Optimizing species tree estimation in the presence of ILS and migration using DENIM with simulated sequences
Title: Optimizing species tree estimation in the presence of ILS and migration using DENIM with simulated sequences
DNr: NAISS 2024/23-366
Project Type: NAISS Small Storage
Principal Investigator: Bengt Oxelman <bengt.oxelman@bioenv.gu.se>
Affiliation: Göteborgs universitet
Duration: 2024-06-01 – 2024-11-01
Classification: 10610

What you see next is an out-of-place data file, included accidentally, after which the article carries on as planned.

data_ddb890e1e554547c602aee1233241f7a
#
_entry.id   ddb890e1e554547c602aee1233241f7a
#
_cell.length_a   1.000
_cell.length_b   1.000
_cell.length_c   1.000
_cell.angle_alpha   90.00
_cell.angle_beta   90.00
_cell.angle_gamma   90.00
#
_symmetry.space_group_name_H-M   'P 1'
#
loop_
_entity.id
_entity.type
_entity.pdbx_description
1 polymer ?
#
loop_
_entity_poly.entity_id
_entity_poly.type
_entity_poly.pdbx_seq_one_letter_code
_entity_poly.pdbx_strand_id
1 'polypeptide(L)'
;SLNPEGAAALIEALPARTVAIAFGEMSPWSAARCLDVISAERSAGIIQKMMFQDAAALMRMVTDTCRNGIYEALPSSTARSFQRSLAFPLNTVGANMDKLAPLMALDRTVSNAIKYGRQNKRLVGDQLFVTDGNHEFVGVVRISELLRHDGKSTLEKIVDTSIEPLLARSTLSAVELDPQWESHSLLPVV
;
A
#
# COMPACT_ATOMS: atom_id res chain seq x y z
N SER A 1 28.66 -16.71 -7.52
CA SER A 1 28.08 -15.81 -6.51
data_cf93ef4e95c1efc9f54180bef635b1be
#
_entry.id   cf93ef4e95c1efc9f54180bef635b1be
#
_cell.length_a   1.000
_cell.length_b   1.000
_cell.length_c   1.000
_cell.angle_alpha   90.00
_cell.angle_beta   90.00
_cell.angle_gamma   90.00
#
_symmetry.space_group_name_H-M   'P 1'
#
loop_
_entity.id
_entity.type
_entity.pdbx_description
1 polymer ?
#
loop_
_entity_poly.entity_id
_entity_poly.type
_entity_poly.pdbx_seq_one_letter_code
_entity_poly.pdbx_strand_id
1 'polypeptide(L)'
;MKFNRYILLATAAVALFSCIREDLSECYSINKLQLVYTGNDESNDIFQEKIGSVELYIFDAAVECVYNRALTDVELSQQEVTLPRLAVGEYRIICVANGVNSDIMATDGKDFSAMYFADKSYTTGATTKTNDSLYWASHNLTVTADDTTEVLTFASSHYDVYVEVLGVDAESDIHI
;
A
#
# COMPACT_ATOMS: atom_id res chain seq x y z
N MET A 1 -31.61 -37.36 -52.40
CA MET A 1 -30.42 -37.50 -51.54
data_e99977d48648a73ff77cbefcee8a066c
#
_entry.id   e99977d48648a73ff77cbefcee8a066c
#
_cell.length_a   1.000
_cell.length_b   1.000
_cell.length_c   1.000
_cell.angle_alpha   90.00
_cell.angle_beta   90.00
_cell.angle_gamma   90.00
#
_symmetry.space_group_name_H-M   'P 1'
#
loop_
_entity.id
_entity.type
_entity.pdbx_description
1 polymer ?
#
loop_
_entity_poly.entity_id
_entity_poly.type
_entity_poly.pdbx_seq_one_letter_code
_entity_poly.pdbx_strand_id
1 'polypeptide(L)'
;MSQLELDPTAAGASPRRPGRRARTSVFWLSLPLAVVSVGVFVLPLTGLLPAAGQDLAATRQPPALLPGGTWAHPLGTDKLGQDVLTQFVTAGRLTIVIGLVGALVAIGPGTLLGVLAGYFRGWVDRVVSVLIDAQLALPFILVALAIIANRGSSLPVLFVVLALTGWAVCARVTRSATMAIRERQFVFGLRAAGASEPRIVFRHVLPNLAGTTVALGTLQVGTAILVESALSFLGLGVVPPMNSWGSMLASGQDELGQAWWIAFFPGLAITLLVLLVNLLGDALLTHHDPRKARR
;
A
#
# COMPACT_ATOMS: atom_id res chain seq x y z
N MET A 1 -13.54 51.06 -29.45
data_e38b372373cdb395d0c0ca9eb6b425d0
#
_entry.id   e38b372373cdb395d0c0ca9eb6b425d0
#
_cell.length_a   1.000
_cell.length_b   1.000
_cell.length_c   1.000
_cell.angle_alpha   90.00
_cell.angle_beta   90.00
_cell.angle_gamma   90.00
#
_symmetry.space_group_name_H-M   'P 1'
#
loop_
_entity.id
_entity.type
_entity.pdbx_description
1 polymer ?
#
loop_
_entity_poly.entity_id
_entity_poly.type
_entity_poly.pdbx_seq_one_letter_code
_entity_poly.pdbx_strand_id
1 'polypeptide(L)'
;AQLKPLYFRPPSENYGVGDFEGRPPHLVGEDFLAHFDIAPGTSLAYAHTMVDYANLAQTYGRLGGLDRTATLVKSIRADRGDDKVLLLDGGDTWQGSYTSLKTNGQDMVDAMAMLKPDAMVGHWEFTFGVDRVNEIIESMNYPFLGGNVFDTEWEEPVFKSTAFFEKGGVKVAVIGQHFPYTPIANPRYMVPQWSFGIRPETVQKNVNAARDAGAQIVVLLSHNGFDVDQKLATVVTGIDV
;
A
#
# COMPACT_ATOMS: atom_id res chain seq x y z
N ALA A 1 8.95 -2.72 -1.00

Note: The start of this project became delayed, but is now up and running well, and it is anticipated that the work will continue with "medium"-size demands for another year. This research is concerned with optimizing the computational efficiency and accuracy with which evolutionary relationships are resolved using the multispecies coalescent (MSC)-based method DENIM (Jones, 2019) as implemented in the Bayesian phylogenetic software BEAST 2 (Bouckaert et al., 2019). This method, like several other recently developed isolation-with-migration and MSC-with-introgression methods (IMa3, Hey, 2010; Hey et al., 2018; AIM, Muller et al., 2018; Muller et al., 2021 and PhyloNet, Wen & Nakhleh, 2018), accounts for two sources of discord among genes in the estimation of the species tree – incomplete lineage sorting (ILS), and also migration. Explicitly modelling post-speciational gene flow as part of the evolutionary process means that biases in purely MSC-based inference are minimized (Leaché et al., 2014), but entails the estimation of additional migration parameters. Reliable parameter estimation, in turn, requires the use of genome-scale data, like that captured by massively-parallel sequencing. The net result is a more richly parameterized model using a large number (hundreds to thousands) of putatively unlinked loci, which may take weeks or even months to reach acceptable convergence. Our objective in this work is to (i) serially subsample a simulated sequence data set to assess the extent to which the addition of loci results in appreciable returns on investment in phylogenetic resolution, (ii) assess the extent to which restricting the timing and directionality of migration (using a flexible DENIM migration model) reduces computation time without compromising the integrity of tree estimation, and (iii) explore the effects of migration between extant and unsampled or extinct taxa (“ghost lineages”) which is not accommodated in the birth-death model (Heled & Drummond, 2010) by pruning accessions in the simulated molecular data set. Our work entails many iterations of the DENIM model under molecular data sets of varying size under varying migration parameter settings. The proposed work is a rapidly-developing area of research in biological systematics. Insights provided by our work will inform project design in molecular phylogenetics, and will also help inform best practices for tree estimation using fully-parameterized Bayesian tree inference with migration.